Experienced engineers will help you intelligently select or customize the proper size and type of screen to meet the demands and rigid specifications in today's material processing plants. The simplest way of acquiring this information is to complete a screen questionnaire. After this information is submitted a Symons engineer will review the application and work with you to determine the type and size of screen best suited for your duty.
Many materials look alike but will separate somewhat differently. The general characteristics of a material determine its rate of passage through a given hole. Some materials have characteristics that cause them to fracture at a critical size due to their grain structure. If the bulk of the material fractures at a critical size near the dimensions of the screen surface opening, it is difficult to separate. On the other hand, some materials are more friable and have a tendency to break up in quantity to a fine size which makes separation much easier.
A separate calculation is required for each deck of a multiple deck screen, but the same formula is used in each calculation. The successions of unknowns that must be established before using the formula is as follows:
Basic Operating Conditions
- Feed to screening deck contains 25% oversize.
- Feed to screening deck contains 40% half size.
- Feed is granular free-flowing material.
- Material weighs 100 lbs. per cu. ft.
- Operating slope of screen is inclined Screen 18°-20°
- Flow rotation Horizontal Screen 0°
- Objective Screening Efficiency - 95%
|Factor U - Undersize|
|Amount in STPH of material in feed to deck that is smaller than a specified aperture.|
|Screening Area = U ÷ A x B x C x D x E x G x H x J = Square Feet|
|Factor A - Basic Capacity|
|Predetermined rate of material STPH through a square foot of a specified opening when feed to deck contains 25% oversize (Factor B) and 40% half size (Factor C).|
|Surface Square Open||% Open Area||STPH Passing Sq. Ft.||Surface Square Open||% Open Area||STPH Passing Sq. Ft.|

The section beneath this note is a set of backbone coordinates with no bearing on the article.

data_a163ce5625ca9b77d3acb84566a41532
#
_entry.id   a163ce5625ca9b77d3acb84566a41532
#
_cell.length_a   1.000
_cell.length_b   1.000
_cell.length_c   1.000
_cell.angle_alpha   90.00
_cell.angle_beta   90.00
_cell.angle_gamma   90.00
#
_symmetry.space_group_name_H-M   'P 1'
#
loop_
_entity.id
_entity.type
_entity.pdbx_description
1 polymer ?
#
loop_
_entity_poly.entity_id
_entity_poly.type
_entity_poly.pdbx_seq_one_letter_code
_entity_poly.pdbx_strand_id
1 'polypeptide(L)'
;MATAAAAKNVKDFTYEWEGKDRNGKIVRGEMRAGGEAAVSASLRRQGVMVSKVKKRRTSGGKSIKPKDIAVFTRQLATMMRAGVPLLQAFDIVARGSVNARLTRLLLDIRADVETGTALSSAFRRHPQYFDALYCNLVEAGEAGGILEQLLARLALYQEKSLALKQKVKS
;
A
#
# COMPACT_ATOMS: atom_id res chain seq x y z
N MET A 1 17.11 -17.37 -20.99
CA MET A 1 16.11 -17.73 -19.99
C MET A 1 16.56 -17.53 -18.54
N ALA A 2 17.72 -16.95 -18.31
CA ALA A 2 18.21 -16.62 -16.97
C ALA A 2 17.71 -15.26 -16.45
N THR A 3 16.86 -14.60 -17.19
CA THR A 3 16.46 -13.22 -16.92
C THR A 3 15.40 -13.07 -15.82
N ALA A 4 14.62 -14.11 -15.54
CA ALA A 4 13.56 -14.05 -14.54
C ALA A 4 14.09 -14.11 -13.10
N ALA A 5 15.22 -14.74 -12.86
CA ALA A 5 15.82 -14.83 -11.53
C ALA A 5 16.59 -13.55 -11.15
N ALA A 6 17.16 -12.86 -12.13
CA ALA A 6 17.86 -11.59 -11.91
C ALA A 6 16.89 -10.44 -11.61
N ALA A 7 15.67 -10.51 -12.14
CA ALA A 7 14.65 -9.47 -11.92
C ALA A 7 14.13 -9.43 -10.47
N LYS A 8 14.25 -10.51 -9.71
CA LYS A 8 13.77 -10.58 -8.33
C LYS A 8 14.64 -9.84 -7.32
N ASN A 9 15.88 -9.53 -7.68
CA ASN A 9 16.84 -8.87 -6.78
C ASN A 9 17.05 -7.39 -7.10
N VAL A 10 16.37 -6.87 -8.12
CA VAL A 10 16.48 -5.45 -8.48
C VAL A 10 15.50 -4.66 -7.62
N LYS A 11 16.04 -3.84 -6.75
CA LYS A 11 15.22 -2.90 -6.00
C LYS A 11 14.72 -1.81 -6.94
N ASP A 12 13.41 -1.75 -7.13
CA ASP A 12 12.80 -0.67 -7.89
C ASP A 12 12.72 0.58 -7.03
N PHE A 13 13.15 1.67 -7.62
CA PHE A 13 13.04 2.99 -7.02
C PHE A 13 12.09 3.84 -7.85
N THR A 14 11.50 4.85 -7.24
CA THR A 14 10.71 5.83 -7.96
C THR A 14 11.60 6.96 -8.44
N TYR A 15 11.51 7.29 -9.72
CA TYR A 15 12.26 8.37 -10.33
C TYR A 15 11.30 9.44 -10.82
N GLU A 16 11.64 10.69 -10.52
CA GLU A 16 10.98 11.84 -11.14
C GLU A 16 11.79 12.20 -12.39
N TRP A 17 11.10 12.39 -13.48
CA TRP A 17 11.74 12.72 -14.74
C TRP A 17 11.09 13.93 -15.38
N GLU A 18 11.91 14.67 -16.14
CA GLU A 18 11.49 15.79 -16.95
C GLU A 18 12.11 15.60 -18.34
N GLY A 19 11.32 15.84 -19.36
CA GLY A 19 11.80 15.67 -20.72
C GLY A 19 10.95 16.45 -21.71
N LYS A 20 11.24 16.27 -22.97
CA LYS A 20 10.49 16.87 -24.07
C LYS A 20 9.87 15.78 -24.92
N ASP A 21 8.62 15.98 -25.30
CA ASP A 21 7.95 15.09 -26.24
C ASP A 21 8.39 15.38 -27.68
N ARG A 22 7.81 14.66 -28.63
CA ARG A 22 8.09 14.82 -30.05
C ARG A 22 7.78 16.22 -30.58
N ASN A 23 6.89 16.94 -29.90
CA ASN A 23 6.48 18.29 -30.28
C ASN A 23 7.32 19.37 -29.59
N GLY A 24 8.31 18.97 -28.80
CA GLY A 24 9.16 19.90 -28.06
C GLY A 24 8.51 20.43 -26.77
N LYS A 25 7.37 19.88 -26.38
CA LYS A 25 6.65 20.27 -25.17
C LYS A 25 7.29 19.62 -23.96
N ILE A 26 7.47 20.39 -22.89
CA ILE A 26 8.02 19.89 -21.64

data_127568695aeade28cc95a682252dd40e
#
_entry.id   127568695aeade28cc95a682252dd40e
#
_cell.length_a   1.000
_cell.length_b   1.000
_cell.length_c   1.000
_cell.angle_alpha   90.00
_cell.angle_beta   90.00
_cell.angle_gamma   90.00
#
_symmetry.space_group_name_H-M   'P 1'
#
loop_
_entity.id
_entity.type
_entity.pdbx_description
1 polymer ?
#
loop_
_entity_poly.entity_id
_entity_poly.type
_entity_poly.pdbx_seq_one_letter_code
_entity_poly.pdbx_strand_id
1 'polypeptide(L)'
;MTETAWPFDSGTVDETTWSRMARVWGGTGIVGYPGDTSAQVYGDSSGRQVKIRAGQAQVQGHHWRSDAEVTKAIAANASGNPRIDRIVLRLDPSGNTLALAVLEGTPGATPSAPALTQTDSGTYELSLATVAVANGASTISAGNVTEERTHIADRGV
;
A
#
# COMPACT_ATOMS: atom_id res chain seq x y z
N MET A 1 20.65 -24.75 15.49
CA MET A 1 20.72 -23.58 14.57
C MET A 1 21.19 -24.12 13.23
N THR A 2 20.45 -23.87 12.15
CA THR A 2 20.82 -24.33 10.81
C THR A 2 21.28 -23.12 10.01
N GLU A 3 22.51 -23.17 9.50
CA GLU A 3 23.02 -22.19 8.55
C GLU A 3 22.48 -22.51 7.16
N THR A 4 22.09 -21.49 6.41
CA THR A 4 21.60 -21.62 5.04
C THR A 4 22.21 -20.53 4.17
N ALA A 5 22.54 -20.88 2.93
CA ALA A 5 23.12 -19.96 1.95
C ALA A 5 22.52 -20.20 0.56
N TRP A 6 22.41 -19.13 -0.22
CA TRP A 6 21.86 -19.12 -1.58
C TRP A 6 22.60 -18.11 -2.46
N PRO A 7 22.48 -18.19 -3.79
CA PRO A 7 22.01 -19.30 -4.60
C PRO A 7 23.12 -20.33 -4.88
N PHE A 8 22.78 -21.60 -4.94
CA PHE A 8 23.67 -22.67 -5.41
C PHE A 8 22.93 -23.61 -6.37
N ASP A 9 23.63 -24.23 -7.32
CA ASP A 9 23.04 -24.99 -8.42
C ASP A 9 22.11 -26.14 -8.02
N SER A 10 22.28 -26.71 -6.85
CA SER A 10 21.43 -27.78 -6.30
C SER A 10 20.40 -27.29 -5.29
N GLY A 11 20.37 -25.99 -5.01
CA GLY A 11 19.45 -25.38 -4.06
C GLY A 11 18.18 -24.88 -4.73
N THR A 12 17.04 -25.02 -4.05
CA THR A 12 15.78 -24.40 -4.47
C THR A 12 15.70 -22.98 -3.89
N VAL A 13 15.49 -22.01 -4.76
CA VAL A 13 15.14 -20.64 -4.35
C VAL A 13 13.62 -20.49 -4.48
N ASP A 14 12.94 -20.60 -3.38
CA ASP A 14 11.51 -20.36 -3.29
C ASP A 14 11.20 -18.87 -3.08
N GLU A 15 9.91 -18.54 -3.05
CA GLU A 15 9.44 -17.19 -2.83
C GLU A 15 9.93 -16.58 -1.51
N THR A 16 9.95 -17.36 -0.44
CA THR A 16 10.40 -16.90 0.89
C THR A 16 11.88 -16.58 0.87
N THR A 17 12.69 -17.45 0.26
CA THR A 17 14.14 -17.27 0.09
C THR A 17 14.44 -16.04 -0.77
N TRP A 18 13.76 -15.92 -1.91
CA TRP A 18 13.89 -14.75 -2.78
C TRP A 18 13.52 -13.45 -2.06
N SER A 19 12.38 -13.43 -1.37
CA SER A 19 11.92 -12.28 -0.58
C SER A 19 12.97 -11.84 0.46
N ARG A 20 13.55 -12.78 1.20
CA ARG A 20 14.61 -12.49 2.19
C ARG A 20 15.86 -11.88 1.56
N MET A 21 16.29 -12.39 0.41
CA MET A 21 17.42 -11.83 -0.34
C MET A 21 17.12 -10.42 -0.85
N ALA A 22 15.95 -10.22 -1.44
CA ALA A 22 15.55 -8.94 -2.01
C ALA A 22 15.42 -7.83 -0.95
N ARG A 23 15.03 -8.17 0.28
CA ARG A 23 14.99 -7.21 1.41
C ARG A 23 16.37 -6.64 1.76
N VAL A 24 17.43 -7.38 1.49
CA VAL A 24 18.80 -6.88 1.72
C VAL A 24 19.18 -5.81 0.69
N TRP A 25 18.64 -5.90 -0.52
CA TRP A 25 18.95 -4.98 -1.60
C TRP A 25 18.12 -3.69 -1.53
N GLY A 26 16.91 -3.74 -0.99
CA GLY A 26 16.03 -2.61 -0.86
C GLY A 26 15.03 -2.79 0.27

|2 3/4"||74%||5.85||2 1/2"||72%||5.52|
|1 1/2"||69%||4.20||1 1/4"||66%||3.89|
|Factor B - Oversize|
|Actual % of material in feed to deck that is larger than a specified aperture (Adjusts Factor A to suit conditions).|
|Factor C - Half size|
|Actual % of material in feed to deck that is one-half the size of a specified aperture. (Adjusts Factor A to suit conditions).|
|Factor D - Deck Location|
|Applies to multiple deck screens. Total screening area is available for top deck separation. Time delay for top deck separation. Time delay for material to pass top deck and 2nd or 3rd decks leaves less effective area available. This factor is expressed in a percent of the top deck effective area.|
|Factor E - Wet Screening|
|Applies when water is sprayed on the material as it moves down the screening deck. Generally, about 5 to 7 GPM of water are used per STPH of solids fed to the screen. The volume of water required should be supplied so that a portion is combined with the solids into a feed box to prepare a slurry feed to the screen. The balance of water is added through a series of spray bars located over the screening deck.|
|Factor F - Material Weight|
|Applies to weights other than 100 lbs. per cu. ft. If bulk density of one cubit foot of material weighs ± 100 lbs. cu. ft., Factor F = lbs. per cu. ft./100.|
|lbs. cu. ft.||150||125||100||90||80||75||70||60||50||40|
|Factor G - Screen Surface Open Area|